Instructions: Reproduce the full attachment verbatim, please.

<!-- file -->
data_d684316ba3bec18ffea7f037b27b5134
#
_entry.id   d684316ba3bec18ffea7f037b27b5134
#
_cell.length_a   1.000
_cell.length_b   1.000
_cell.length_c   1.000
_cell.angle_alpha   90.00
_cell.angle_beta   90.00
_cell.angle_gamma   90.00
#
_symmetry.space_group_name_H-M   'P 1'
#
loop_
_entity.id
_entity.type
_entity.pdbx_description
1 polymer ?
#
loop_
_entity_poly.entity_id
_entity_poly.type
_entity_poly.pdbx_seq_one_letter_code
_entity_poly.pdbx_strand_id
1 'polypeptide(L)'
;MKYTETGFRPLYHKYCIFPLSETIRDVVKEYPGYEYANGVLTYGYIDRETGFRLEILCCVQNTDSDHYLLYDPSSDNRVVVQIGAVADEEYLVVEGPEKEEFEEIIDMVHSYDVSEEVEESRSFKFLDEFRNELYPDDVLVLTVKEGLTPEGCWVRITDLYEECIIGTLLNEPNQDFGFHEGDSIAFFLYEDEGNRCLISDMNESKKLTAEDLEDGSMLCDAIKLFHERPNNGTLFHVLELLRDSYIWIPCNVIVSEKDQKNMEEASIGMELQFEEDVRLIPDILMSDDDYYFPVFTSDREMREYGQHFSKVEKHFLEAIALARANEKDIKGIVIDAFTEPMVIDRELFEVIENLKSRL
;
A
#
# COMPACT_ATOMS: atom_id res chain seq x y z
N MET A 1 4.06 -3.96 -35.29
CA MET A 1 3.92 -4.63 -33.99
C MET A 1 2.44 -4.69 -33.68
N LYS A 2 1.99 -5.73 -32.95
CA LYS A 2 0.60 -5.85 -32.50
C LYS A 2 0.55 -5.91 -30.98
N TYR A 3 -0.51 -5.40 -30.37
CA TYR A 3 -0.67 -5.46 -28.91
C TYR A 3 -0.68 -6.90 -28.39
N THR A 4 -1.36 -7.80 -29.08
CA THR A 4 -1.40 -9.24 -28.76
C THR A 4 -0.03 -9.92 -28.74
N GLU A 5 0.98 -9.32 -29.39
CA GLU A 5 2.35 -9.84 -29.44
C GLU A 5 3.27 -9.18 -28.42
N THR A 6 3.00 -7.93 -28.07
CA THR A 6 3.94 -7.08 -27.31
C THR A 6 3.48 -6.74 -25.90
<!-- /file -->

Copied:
data_d684316ba3bec18ffea7f037b27b5134
#
_entry.id   d684316ba3bec18ffea7f037b27b5134
#
_cell.length_a   1.000
_cell.length_b   1.000
_cell.length_c   1.000
_cell.angle_alpha   90.00
_cell.angle_beta   90.00
_cell.angle_gamma   90.00
#
_symmetry.space_group_name_H-M   'P 1'
#
loop_
_entity.id
_entity.type
_entity.pdbx_description
1 polymer ?
#
loop_
_entity_poly.entity_id
_entity_poly.type
_entity_poly.pdbx_seq_one_letter_code
_entity_poly.pdbx_strand_id
1 'polypeptide(L)'
;MKYTETGFRPLYHKYCIFPLSETIRDVVKEYPGYEYANGVLTYGYIDRETGFRLEILCCVQNTDSDHYLLYDPSSDNRVVVQIGAVADEEYLVVEGPEKEEFEEIIDMVHSYDVSEEVEESRSFKFLDEFRNELYPDDVLVLTVKEGLTPEGCWVRITDLYEECIIGTLLNEPNQDFGFHEGDSIAFFLYEDEGNRCLISDMNESKKLTAEDLEDGSMLCDAIKLFHERPNNGTLFHVLELLRDSYIWIPCNVIVSEKDQKNMEEASIGMELQFEEDVRLIPDILMSDDDYYFPVFTSDREMREYGQHFSKVEKHFLEAIALARANEKDIKGIVIDAFTEPMVIDRELFEVIENLKSRL
;
A
#
# COMPACT_ATOMS: atom_id res chain seq x y z
N MET A 1 4.06 -3.96 -35.29
CA MET A 1 3.92 -4.63 -33.99
C MET A 1 2.44 -4.69 -33.68
N LYS A 2 1.99 -5.73 -32.95
CA LYS A 2 0.60 -5.85 -32.50
C LYS A 2 0.55 -5.91 -30.98
N TYR A 3 -0.51 -5.40 -30.37
CA TYR A 3 -0.67 -5.46 -28.91
C TYR A 3 -0.68 -6.90 -28.39
N THR A 4 -1.36 -7.80 -29.08
CA THR A 4 -1.40 -9.24 -28.76
C THR A 4 -0.03 -9.92 -28.74
N GLU A 5 0.98 -9.32 -29.39
CA GLU A 5 2.35 -9.84 -29.44
C GLU A 5 3.27 -9.18 -28.42
N THR A 6 3.00 -7.93 -28.07
CA THR A 6 3.94 -7.08 -27.31
C THR A 6 3.48 -6.74 -25.90